Many Ohio business leaders say the shortage of information technology workers is at a crisis level. By the year 2000, 65 percent of Ohio's new jobs will require high tech skills, according to the U.S. Bureau of Labor Statistics.
The U.S. Department of Commerce estimates that more than 50,000 information technology jobs will be created in Ohio during the next 10 years.
But many of these jobs will remain vacant -- and employment opportunities will be lost -- because of a shortage of skilled workers.
"Information technology has become the leading vehicle of change in our world, and is transforming our economy and our lives at blinding speed," says Ohio Governor Bob Taft.
"If Ohio is going to succeed in this new environment, we must train knowledge workers who can meet high performance standards in technology relevant subjects, such as math, science and computers."
"Across Ohio educators are responding to this challenge and are helping to create a new generation of skilled IT literate workers."
At Cuyahoga Valley Careers Center near Cleveland Ohio they are having great success in recruiting students for Career-based Technology programs, with an aim of filling the IT skills shortage.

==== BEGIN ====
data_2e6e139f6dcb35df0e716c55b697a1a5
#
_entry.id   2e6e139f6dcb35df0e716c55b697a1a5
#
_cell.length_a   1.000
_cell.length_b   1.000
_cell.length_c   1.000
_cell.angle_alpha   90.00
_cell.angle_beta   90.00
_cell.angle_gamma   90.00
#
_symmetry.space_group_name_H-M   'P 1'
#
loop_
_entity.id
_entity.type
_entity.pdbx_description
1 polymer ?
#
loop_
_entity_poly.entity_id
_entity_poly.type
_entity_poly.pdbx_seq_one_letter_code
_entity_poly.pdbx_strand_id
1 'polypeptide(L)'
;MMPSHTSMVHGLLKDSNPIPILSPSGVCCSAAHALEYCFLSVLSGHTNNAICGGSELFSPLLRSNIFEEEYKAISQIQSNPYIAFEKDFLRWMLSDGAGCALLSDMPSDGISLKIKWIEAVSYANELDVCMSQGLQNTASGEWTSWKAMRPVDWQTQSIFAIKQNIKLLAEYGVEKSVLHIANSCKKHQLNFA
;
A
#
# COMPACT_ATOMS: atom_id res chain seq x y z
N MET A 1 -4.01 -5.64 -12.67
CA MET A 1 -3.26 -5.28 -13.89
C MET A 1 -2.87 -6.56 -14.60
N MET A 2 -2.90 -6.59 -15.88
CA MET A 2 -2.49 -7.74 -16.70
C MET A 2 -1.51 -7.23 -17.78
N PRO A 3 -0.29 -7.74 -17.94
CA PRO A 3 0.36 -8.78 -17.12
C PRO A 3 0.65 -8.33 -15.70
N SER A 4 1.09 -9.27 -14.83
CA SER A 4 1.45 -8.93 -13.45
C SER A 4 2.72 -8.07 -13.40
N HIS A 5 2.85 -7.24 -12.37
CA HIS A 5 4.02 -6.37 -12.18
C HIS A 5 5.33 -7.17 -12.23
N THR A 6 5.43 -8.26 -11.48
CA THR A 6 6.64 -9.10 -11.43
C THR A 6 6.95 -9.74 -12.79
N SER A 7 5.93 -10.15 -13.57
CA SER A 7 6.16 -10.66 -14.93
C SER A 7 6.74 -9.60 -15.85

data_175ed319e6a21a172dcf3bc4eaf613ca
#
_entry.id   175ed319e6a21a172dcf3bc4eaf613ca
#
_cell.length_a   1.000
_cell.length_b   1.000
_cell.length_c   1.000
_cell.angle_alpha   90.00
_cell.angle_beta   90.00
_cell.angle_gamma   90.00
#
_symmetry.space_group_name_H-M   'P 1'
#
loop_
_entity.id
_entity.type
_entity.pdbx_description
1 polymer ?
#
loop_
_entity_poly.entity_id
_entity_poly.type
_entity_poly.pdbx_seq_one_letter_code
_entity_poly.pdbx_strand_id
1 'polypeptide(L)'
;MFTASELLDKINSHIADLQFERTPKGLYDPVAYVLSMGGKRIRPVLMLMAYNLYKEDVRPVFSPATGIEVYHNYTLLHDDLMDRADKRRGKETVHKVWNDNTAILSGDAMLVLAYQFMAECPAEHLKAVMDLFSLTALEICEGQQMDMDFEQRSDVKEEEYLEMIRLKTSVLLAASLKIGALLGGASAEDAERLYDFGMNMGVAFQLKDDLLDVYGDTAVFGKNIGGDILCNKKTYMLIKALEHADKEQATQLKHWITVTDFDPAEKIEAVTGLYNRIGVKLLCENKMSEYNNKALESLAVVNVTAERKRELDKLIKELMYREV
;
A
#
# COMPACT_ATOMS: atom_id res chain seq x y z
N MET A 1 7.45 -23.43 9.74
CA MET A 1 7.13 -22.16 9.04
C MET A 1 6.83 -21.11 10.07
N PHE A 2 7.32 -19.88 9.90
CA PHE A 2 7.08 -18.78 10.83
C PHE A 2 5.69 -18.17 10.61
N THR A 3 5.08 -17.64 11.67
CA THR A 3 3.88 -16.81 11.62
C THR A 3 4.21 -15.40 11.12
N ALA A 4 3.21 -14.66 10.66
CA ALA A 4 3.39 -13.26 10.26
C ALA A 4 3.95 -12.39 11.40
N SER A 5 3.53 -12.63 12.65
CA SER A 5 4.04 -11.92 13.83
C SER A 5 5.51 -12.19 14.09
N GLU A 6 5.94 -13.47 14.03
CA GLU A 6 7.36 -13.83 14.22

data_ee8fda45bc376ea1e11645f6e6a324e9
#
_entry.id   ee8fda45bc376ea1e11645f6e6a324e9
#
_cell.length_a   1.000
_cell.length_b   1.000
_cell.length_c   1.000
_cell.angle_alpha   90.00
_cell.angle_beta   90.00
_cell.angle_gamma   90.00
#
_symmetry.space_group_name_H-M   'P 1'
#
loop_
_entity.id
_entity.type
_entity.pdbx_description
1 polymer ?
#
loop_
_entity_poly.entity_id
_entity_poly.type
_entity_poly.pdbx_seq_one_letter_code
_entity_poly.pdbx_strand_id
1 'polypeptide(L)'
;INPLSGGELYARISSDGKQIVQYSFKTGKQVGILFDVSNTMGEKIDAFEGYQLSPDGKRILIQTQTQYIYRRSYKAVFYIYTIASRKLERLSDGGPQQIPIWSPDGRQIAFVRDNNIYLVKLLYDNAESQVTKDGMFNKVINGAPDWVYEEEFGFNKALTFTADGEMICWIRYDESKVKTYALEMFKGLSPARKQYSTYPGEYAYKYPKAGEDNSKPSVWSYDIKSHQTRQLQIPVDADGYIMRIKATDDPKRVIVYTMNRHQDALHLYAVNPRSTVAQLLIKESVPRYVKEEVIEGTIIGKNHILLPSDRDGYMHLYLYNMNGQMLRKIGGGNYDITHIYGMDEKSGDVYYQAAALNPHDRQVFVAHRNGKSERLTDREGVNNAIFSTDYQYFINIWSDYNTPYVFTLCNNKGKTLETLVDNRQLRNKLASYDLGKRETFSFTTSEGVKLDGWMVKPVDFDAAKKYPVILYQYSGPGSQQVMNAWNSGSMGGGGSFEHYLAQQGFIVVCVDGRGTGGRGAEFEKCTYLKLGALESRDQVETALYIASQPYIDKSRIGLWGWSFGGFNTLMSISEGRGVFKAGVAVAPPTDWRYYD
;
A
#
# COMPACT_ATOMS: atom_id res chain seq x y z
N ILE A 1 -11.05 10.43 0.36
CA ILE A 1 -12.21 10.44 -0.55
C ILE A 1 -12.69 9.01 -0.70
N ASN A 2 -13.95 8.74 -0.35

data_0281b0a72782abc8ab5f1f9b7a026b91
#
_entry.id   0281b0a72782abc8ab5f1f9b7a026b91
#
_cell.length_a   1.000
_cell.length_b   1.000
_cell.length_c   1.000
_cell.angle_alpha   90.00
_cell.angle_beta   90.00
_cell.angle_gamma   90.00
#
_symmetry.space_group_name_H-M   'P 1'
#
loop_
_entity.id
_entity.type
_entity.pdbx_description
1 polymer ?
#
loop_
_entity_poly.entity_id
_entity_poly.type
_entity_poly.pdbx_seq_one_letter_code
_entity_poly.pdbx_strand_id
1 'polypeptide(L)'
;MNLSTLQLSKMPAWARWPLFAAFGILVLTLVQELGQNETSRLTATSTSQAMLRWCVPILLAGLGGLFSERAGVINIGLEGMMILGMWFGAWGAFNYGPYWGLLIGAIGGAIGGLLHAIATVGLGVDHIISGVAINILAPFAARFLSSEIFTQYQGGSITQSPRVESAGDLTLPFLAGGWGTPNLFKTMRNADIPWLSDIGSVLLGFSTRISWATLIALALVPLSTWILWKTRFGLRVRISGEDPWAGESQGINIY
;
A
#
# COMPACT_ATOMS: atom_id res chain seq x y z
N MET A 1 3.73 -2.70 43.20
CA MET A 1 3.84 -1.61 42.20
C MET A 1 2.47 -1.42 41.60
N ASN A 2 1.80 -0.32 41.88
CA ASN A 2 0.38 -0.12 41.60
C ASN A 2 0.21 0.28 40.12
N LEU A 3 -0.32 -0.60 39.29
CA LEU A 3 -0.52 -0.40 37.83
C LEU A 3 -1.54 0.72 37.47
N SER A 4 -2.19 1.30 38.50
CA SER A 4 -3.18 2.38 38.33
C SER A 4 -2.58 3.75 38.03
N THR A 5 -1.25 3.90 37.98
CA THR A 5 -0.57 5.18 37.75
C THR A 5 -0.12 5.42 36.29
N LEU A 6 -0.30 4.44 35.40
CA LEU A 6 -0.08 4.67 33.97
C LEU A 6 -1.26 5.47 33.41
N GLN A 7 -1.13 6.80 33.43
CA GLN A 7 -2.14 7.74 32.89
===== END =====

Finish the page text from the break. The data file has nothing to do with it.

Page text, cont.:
In fact they have an average of 17 students applying for every available place.
We spoke to Lin Nugent, Career Pathways Specialist at Cuyahoga Valley, to find out what factors had contributed to this success and to see what the future holds for them.
"We are helping to prepare our students for courses in information technology as well as prepare our teachers to teach them."
"We will have a shortage of IT workers in Ohio this year and we need to help our students fill these jobs. To do this we have installed the IT2000 system in three of our associate schools and we will be developing foundation courses in relation to the ITACS - Information Technology and Academic Core Standards for the state of Ohio."
"We have had a similar experience to this in Engineering and Manufacturing, where we saw a large number of job opportunities in North Ohio going unfilled. Many companies left Ohio because of the storage of Engineers and Technicians."
"In response to this we installed ScanTEK 2000 labs in our associate schools and developed a program that addressed the Ohio standards and integrated contextualized, real life experience learning with modules."
"This has been a great success and we have 17 students applying for every Industrial Technology Teachers class now. Based on our experiences to date with IT2000 we are looking forward to the same levels of success with our new IT programs."